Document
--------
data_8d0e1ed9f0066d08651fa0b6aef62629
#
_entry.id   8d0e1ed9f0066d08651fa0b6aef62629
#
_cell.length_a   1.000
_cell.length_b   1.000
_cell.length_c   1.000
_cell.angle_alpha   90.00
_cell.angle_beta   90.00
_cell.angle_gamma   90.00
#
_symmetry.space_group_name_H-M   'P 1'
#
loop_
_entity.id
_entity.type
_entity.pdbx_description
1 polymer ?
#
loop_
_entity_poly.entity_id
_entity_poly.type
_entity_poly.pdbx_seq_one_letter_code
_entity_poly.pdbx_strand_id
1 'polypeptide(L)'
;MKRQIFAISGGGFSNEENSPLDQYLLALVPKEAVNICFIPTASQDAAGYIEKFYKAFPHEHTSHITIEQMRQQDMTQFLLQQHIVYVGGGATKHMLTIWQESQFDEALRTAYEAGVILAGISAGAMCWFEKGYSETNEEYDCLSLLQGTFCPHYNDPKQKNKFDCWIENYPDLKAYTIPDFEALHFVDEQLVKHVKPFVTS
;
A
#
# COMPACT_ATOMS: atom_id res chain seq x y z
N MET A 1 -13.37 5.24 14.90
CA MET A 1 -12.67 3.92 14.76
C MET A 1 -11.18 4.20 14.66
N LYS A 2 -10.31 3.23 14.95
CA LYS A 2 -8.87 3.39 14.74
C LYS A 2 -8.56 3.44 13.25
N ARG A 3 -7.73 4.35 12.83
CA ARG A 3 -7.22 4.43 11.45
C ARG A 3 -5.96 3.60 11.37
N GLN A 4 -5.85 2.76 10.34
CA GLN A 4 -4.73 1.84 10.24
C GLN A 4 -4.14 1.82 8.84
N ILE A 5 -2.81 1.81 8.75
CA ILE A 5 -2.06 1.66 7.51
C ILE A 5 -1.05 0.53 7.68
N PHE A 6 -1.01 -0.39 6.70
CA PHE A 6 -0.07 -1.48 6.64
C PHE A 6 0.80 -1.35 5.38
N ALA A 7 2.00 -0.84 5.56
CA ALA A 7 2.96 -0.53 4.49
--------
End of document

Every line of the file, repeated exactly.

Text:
data_8d0e1ed9f0066d08651fa0b6aef62629
#
_entry.id   8d0e1ed9f0066d08651fa0b6aef62629
#
_cell.length_a   1.000
_cell.length_b   1.000
_cell.length_c   1.000
_cell.angle_alpha   90.00
_cell.angle_beta   90.00
_cell.angle_gamma   90.00
#
_symmetry.space_group_name_H-M   'P 1'
#
loop_
_entity.id
_entity.type
_entity.pdbx_description
1 polymer ?
#
loop_
_entity_poly.entity_id
_entity_poly.type
_entity_poly.pdbx_seq_one_letter_code
_entity_poly.pdbx_strand_id
1 'polypeptide(L)'
;MKRQIFAISGGGFSNEENSPLDQYLLALVPKEAVNICFIPTASQDAAGYIEKFYKAFPHEHTSHITIEQMRQQDMTQFLLQQHIVYVGGGATKHMLTIWQESQFDEALRTAYEAGVILAGISAGAMCWFEKGYSETNEEYDCLSLLQGTFCPHYNDPKQKNKFDCWIENYPDLKAYTIPDFEALHFVDEQLVKHVKPFVTS
;
A
#
# COMPACT_ATOMS: atom_id res chain seq x y z
N MET A 1 -13.37 5.24 14.90
CA MET A 1 -12.67 3.92 14.76
C MET A 1 -11.18 4.20 14.66
N LYS A 2 -10.31 3.23 14.95
CA LYS A 2 -8.87 3.39 14.74
C LYS A 2 -8.56 3.44 13.25
N ARG A 3 -7.73 4.35 12.83
CA ARG A 3 -7.22 4.43 11.45
C ARG A 3 -5.96 3.60 11.37
N GLN A 4 -5.85 2.76 10.34
CA GLN A 4 -4.73 1.84 10.24
C GLN A 4 -4.14 1.82 8.84
N ILE A 5 -2.81 1.81 8.75
CA ILE A 5 -2.06 1.66 7.51
C ILE A 5 -1.05 0.53 7.68
N PHE A 6 -1.01 -0.39 6.70
CA PHE A 6 -0.07 -1.48 6.64
C PHE A 6 0.80 -1.35 5.38
N ALA A 7 2.00 -0.84 5.56
CA ALA A 7 2.96 -0.53 4.49